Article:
The Global and US Economy in A New Political Era

Larry Davidson

Friday, 1:00 pm – 4:00 pm

1/12/2018- 2/2/2018

4 weeks: $150 members/$188 non-members


By early 2018 we will know more about the economic impacts of new governments in the US, France, Britain and other countries. Our course will focus on actual macroeconomic policies and impacts in 2017 and predictions for 2018 and beyond. While the US will be the central focus of our discussions our reading materials will include analysis and data pertinent to the rest of the world.

This course is open to anyone who likes to learn about and follow global macroeconomic trends. Fully appreciating the latest news necessitates an approach that combines basic definitions with fundamental theories and the latest numbers and commentary. The professor will attempt to bridge a broad gap in education and experiences of the attendees. As past attendees know, time spent on any specific topic will be driven by the questions and comments of those attending.

The course will begin with a complete description of the global macroeconomic state of affairs in early 2018 as compared with economic performance in the years before. What follows are sessions that examine macroeconomic policies in key world regions relating to monetary, fiscal and international trade policies. Special attention will be paid to debates about policies deriving from different ideological viewpoints. These viewpoints are advanced without any desire to show prejudice to any one of them. They exist and influence policymakers so we should be well aware of them.

Lawrence S. Davidson

  • Professor Emeritus of Business Economics and Public Policy
  • Formerly W. Michael and William D. Wells Faculty Fellow
  • Professor of Business Economics & Public Policy
  • Director, IU Kelley Center for the Business of Life Sciences

Blog: http://larrydavidsonspoutsoff.blogspot.com/

Education:

  • B.S., Industrial Management, Georgia Institute of Technology, 1968
  • M.A., Economics, University of Arizona, 1971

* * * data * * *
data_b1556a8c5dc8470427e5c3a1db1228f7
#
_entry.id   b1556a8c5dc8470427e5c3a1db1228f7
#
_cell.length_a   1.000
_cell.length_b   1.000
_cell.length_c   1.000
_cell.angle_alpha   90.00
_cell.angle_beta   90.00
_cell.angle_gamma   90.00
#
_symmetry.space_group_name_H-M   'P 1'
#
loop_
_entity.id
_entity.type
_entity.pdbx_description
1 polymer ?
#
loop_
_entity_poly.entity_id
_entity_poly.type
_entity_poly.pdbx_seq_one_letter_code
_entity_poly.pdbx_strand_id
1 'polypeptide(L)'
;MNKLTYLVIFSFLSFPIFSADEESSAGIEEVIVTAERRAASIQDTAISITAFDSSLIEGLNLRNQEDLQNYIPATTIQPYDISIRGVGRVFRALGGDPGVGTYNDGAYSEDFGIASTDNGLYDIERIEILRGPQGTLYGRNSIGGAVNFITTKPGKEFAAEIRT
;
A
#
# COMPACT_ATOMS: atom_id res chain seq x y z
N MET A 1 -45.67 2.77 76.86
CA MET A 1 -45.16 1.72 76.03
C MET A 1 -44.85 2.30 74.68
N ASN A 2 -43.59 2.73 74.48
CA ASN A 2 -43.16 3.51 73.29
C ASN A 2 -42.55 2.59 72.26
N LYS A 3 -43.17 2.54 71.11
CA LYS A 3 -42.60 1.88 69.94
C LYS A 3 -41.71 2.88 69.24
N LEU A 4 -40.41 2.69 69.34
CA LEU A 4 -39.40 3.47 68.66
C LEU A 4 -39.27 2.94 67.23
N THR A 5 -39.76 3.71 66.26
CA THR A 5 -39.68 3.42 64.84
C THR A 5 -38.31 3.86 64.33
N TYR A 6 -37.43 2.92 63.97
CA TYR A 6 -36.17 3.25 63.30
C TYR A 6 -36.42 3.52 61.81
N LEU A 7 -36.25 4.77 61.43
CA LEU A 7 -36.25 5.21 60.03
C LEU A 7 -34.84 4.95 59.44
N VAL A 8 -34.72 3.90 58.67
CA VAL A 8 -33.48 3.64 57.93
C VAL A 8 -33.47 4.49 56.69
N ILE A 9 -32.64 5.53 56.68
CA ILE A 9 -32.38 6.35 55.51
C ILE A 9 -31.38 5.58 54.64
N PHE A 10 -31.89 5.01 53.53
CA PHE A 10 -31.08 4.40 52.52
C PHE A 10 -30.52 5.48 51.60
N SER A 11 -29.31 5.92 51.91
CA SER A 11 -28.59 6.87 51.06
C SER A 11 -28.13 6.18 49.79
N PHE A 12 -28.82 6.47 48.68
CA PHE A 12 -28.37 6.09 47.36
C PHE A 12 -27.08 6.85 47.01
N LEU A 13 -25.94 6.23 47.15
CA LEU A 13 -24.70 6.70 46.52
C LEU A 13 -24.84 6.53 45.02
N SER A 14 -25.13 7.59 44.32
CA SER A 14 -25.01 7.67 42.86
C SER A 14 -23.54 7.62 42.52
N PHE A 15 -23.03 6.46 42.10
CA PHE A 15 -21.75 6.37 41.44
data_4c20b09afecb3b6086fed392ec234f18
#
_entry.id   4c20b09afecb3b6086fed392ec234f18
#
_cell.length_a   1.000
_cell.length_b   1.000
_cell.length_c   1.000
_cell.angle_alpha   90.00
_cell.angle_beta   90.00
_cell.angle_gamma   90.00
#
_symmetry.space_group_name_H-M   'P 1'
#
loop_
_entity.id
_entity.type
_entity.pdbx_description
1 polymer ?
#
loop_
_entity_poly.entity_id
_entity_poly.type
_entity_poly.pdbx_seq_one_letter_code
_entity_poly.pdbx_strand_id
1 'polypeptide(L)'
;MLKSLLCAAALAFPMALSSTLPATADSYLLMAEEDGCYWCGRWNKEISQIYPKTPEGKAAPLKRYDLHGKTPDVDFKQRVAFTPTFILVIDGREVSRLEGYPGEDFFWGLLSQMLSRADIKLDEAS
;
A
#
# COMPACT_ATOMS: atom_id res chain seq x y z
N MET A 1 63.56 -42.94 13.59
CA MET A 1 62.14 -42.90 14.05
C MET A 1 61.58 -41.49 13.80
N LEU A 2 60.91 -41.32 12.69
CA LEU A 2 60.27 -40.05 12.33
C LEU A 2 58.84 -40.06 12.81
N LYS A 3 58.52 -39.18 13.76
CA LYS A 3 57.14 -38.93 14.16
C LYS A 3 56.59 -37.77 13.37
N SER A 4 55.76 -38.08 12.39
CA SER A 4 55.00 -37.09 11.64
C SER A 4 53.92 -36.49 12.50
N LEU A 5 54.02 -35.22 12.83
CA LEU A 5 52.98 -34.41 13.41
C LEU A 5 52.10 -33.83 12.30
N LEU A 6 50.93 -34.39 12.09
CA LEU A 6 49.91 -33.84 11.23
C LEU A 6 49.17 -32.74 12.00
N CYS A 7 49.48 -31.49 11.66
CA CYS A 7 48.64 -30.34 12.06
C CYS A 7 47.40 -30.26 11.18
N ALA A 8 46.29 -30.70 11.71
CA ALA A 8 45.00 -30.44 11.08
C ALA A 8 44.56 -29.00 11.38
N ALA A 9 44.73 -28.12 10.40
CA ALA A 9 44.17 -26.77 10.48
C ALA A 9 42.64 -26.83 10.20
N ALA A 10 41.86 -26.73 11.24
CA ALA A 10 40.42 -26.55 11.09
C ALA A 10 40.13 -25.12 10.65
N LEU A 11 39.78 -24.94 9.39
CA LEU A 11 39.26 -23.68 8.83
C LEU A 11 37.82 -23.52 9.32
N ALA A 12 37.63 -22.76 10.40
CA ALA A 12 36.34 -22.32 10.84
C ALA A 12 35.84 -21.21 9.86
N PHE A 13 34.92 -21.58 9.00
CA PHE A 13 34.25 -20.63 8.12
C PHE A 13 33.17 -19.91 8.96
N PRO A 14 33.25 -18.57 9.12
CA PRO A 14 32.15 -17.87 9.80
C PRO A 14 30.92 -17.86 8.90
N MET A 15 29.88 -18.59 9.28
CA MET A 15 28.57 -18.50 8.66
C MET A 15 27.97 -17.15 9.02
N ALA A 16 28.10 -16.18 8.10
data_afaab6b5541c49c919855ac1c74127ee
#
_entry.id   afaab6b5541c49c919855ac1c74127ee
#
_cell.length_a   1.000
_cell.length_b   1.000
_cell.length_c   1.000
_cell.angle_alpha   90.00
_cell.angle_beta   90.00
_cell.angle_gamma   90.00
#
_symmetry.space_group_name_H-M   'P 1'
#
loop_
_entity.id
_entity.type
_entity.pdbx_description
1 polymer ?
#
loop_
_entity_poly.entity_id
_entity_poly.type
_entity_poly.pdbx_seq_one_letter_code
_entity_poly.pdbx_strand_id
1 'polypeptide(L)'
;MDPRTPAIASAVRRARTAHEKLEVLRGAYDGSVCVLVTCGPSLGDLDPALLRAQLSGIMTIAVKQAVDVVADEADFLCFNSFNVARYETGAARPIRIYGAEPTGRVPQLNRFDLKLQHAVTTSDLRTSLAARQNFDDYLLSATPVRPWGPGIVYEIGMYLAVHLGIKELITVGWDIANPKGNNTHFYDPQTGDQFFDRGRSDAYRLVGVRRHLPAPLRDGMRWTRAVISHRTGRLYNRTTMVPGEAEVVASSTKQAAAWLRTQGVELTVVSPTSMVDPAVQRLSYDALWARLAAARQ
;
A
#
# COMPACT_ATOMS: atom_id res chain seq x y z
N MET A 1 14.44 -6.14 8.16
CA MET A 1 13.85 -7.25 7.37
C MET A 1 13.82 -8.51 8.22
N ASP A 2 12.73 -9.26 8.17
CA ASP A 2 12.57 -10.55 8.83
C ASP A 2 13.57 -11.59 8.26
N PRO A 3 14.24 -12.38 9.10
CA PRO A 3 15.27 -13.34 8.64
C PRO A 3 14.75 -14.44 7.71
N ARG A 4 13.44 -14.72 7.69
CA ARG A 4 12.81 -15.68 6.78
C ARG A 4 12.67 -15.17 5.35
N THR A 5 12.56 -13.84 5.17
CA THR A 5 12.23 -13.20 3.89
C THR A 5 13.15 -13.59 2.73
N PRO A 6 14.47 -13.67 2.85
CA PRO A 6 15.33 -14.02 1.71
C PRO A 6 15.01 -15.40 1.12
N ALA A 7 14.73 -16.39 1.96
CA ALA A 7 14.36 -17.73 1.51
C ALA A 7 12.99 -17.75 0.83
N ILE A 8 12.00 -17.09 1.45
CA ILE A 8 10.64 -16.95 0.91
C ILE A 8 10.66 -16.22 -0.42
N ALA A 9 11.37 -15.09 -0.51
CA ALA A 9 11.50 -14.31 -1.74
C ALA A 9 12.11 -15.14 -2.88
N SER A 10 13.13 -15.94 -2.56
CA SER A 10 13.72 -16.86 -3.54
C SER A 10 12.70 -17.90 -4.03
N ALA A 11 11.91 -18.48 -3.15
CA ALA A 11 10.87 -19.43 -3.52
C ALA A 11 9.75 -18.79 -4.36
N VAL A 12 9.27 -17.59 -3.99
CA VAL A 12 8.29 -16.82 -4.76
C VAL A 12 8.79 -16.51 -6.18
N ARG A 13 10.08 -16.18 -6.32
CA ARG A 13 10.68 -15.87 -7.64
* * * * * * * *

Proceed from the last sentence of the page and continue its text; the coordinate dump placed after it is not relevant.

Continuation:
• M.S., Industrial Management, Georgia Institute of Technology, 1973
  • Ph.D., Economics, University of North Carolina, 1977

Since retiring in January 2010 from the Kelley School of Business, Davidson has been active writing his macroeconomics blog and teaching MBA students in Europe and Asia and most recently at the Foster School of Business at the University of Washington in Seattle. He was a regular visitor teaching statistics and economics in the MBA and EMBA programs at Sungkyunkwan University in Seoul. He was appointed Inaugural Director of the IU Kelley Center for the Business of Life Sciences. He was awarded the W. Michael and William D. Wells Faculty Fellowship in 2008. At Founder’s Day, March 2001, Professor Davidson received Indiana University’s John W. Ryan Award for distinguished contributions to international programs and students. Davidson started the Indiana Center for Global Business in 1989 an outreach center devoted to Indiana’s international economic development. Davidson taught in the Kelley School’s regular MBA, Kelley Direct, and Kelley Executive Partners programs. He also taught MBA students in Croatia, Germany, Finland, Hungary, Italy, and South Korea and central bankers in Vietnam. His research interests focus on the measurement and impacts of globalization and he conducted global industry analyses of several life sciences industries. He has also done many economic impact studies of sports and entertainment events. In his role as Kelley’s Life Sciences Liaison from 2005 to 2009, Davidson started several new internal and outreach programs including the Indiana Life Sciences Collaboration Conference Series, the IU Kelley Life Sciences Industry Board, and the Academy PLUS Life Sciences. He developed two new courses in the Business of Life Sciences that bring together industry experts, undergraduate business and MBA students, law students, and undergraduate and graduate students majoring in sciences and medicine. Davidson started his teaching career at Indiana University in 1976 and remained on the faculty of the Business School for almost 34 years. He was a visiting scholar at the St. Louis Federal Reserve Bank in 1980.